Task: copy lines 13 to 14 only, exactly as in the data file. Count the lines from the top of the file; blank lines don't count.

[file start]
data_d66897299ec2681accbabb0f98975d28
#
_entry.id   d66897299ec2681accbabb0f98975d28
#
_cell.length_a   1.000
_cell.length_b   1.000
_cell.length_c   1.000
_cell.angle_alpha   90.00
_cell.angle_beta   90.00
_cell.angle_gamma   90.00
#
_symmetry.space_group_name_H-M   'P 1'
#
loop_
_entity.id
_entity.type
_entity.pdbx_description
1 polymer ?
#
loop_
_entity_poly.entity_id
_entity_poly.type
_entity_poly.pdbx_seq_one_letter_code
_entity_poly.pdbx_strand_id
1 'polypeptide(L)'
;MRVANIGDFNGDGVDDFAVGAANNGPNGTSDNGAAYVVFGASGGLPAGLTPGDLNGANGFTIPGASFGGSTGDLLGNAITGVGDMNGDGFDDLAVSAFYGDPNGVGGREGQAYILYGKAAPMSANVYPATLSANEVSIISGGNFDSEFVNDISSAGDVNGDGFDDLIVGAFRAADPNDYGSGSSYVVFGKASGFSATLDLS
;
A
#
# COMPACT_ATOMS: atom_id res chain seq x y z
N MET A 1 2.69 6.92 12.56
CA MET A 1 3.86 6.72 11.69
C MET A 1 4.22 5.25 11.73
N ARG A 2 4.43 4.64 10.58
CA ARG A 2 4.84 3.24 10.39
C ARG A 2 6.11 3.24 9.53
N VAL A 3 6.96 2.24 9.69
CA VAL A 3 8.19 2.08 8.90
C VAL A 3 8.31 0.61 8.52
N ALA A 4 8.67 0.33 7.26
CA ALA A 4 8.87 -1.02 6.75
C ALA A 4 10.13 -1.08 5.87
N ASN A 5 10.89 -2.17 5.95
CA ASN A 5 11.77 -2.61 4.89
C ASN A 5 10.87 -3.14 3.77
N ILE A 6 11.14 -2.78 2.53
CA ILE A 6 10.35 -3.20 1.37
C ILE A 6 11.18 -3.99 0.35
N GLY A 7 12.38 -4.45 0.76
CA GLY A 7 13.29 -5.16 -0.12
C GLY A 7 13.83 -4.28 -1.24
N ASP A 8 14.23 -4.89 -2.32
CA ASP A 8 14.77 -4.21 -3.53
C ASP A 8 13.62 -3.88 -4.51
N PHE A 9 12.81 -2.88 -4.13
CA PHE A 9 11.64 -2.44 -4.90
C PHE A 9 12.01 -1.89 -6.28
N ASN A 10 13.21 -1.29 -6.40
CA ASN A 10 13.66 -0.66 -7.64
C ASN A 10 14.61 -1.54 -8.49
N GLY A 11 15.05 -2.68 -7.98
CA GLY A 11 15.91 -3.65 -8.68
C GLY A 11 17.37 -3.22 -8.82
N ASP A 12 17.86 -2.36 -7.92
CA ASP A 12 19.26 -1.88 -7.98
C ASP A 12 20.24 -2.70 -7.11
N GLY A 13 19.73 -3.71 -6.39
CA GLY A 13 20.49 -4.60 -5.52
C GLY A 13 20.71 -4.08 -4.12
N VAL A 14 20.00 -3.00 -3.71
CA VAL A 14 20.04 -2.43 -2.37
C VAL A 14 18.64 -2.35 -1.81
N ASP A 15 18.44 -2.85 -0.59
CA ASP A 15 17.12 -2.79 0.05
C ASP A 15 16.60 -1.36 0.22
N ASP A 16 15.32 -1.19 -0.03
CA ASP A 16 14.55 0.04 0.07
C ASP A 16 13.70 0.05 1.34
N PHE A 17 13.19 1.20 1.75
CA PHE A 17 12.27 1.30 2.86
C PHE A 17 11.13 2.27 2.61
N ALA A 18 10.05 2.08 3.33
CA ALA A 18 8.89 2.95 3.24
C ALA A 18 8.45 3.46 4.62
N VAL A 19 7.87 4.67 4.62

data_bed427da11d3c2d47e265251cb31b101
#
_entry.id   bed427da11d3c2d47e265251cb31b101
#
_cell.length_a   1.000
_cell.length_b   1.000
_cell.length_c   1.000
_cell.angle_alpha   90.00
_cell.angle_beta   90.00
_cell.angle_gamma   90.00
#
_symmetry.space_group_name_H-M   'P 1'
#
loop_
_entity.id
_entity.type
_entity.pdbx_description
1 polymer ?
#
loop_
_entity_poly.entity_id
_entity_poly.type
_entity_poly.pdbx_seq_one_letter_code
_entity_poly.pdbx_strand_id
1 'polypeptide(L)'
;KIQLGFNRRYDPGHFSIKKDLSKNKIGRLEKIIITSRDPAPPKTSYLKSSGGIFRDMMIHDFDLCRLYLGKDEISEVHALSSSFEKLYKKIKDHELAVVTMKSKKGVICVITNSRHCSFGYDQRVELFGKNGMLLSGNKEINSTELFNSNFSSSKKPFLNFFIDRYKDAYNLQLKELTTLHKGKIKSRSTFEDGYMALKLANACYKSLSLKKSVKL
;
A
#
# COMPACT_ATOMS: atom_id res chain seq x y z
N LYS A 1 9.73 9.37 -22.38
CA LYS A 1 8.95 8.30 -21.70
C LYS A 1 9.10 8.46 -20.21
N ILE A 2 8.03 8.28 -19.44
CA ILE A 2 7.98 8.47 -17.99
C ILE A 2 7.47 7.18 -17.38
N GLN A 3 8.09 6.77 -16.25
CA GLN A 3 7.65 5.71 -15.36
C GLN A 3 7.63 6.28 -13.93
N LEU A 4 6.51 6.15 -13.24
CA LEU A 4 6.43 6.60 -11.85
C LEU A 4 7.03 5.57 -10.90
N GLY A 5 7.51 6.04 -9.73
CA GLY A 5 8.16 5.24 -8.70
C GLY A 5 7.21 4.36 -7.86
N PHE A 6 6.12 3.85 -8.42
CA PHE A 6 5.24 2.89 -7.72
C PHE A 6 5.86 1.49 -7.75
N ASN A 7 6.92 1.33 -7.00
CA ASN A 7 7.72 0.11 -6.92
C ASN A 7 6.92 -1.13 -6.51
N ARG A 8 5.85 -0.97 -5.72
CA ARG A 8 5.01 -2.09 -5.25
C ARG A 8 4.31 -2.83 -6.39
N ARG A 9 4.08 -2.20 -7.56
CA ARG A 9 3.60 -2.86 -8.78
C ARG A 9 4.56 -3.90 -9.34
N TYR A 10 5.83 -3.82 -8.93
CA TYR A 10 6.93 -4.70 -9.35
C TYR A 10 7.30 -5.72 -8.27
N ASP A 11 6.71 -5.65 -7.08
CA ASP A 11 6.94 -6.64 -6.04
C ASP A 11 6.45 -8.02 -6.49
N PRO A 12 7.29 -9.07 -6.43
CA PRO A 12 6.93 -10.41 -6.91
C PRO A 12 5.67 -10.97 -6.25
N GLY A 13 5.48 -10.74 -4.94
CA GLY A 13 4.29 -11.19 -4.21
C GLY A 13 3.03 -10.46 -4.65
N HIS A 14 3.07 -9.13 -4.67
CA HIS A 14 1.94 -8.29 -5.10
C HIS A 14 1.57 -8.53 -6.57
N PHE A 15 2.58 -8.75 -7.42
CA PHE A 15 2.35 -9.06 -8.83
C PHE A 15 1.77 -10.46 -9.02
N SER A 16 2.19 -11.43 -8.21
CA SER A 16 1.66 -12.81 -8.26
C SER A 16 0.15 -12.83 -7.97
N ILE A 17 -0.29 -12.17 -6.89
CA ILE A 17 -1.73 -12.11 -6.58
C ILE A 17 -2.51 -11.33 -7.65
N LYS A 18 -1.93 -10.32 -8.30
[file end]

#
loop_